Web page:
Janina Dusjezko (Agniezska Madat) is a fierce animal rights advocate who insisted on being referred to by only her right name and you better get the pronunciation correct. The retired civil engineer turned part time school teacher lives outside a town in a remote region of Poland near the Czech border. Her day starts off waking up in her small cabin with her two dogs at her feet. She takes them out for a walk and run then sets about to see what the day will bring. Dusjezko is at odds with many of the villagers and most of the town leaders. Her community is heavily into hunting with the seasonal calendar having a prominent place in the police station. The local priest tells her not to worry about them so much as animals do not have a soul. One of leading townspeople who lives nearby keeps animals in cages alongside his country brothel. Dusjezko is seen as either harmless or annoying with the police and government officials giving her a little time to voice her concerns but mainly avoid her and do not respond to her letters.
The temperature changes with the death of a recluse neighbour who is a poacher. The elderly Matoga (Wiktor Zborowski) who she likes and has a shady past himself tells her of the news leading both to the cabin to investigate. There Dusjezko finds a photo that takes her advocacy to an even higher level. Other members of the local hunting club begin to turn up dead with evidence of animals near the bodies. Dusjezko believes its a sign that the animals are taking their revenge. The law is not so sure as Dusjezko seems to be entangled with these events in some way.
Writer Director Agnieszka Holland blurs right and wrong on a story based on Olga Tokarczuk's novel Driving Your Plough Over the Bones of the Dead. The hunters have the law on their side. Hunting serves the purpose of culling herds thus leaving enough resources available for a strong group to survive. Dusjezko sees hunting as murder especially the practice of the local club to poach and kill animals out of season. She has support from her Matoga, local police I.T. wiz Dyzio (Jakob Gierszal) and a local girl who she calls good news (Patricia Volny).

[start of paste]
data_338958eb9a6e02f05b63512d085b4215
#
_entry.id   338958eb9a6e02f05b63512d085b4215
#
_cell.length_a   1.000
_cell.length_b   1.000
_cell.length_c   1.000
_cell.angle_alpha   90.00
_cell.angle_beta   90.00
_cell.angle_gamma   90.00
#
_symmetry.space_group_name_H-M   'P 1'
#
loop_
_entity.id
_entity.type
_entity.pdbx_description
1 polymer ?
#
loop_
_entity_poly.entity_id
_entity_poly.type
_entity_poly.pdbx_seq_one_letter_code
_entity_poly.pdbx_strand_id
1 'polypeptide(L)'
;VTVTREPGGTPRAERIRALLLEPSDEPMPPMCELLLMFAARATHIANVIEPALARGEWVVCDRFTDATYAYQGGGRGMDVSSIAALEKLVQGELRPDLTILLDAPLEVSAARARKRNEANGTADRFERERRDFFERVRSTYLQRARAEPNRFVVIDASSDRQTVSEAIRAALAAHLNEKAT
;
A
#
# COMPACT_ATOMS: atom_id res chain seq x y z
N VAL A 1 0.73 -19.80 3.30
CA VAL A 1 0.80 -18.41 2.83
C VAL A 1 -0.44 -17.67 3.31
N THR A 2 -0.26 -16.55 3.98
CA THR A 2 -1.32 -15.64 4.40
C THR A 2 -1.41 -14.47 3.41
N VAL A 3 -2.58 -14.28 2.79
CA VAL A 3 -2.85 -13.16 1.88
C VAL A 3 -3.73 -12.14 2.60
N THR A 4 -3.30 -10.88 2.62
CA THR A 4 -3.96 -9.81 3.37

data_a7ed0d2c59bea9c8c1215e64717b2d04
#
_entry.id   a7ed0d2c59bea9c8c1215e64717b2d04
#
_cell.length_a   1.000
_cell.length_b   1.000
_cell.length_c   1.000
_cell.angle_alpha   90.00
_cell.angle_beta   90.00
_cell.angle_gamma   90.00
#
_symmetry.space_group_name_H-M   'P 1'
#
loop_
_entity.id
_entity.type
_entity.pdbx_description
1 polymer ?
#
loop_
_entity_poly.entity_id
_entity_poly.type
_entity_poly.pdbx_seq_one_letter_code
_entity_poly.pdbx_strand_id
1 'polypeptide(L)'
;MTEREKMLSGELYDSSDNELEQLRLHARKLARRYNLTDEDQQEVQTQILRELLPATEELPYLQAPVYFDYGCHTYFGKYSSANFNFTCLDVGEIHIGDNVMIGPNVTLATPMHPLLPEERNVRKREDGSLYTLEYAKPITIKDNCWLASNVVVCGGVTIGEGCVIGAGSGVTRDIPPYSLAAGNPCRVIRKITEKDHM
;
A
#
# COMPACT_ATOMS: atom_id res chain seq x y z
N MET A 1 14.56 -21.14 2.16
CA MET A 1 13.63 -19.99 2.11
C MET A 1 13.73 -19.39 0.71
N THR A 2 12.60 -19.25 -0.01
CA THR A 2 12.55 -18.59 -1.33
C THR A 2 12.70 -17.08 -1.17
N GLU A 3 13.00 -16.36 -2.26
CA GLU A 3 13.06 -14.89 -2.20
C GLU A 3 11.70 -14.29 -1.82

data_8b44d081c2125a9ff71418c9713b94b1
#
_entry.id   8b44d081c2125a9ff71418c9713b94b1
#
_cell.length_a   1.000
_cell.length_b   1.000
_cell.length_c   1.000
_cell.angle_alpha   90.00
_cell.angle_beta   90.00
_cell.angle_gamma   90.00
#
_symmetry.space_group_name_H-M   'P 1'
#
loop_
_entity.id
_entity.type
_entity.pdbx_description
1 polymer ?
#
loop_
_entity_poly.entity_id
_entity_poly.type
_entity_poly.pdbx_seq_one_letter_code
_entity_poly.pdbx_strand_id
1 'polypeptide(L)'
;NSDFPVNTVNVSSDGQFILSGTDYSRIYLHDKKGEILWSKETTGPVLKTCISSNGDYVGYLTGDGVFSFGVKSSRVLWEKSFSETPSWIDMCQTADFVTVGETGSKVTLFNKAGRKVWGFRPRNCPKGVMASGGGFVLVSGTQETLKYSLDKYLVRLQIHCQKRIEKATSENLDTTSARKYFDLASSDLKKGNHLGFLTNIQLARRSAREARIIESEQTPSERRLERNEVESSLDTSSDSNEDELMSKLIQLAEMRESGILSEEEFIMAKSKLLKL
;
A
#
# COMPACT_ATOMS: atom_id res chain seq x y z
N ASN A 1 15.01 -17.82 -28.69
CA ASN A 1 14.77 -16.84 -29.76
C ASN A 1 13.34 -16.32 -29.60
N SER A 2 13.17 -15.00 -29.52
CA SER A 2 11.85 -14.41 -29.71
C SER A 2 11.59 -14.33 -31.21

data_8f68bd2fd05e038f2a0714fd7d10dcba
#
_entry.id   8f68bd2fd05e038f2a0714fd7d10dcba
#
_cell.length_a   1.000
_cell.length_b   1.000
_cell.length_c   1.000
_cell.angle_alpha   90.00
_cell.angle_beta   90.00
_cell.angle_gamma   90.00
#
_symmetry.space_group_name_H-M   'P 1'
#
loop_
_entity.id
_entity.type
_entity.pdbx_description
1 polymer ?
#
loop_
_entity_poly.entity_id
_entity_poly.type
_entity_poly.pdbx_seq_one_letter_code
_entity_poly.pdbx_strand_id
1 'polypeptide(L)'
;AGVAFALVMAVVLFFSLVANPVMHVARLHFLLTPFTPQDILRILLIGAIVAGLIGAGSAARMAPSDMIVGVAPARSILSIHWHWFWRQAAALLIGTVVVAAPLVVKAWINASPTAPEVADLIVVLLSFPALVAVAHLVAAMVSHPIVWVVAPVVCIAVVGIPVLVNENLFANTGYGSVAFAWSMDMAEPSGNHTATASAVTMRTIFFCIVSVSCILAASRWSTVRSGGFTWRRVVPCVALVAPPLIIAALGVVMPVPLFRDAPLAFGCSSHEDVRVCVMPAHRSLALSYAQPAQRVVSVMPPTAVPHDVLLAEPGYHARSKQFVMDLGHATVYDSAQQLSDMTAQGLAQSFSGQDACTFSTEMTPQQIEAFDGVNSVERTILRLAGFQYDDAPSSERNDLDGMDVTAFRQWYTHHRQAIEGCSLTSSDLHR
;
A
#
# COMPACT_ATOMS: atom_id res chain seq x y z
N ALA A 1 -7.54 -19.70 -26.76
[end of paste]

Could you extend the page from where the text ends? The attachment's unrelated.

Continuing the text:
Madat's performance is the skeleton and muscles on which the piece is built. Her impassioned pleas to anyone that will listen is touching and valid but in increasing exchanges ventures towards hysteria. Miroslav Krobot's entomologist Boros appears part way through the film. He may be the only character more passionate about animals then Dusjezko. He's studying cucujus beetles for the local Czech University considering deforestation that upsets the beetles larvae a holocaust.
Spoor is a murder mystery set in a remote Polish Valley. At first animals are being killed unjustly in some eyes. Then the victims switch to humans all from the same hunting club. The hunting calendar serves as the introduction of each new chapter announcing the type of animal that is now in season. Lead by an impassioned performance by Agniezska Madat the narrative is a compelling piece of film work that is well worth a watch.
*** 1/2 Out of 4.
Spoor | Agnieszka Holland | Poland/ Germany/ Czech / Sweden / Slovakia | 2017 | 128 Minutes.
Tags: Klodzko Valley, Hunting Club, Hunter's Calendar, Poachers, English Teacher, Deer, Boar, Beetles, Caged, Murder, Arrest, Astrology, Epilepsy.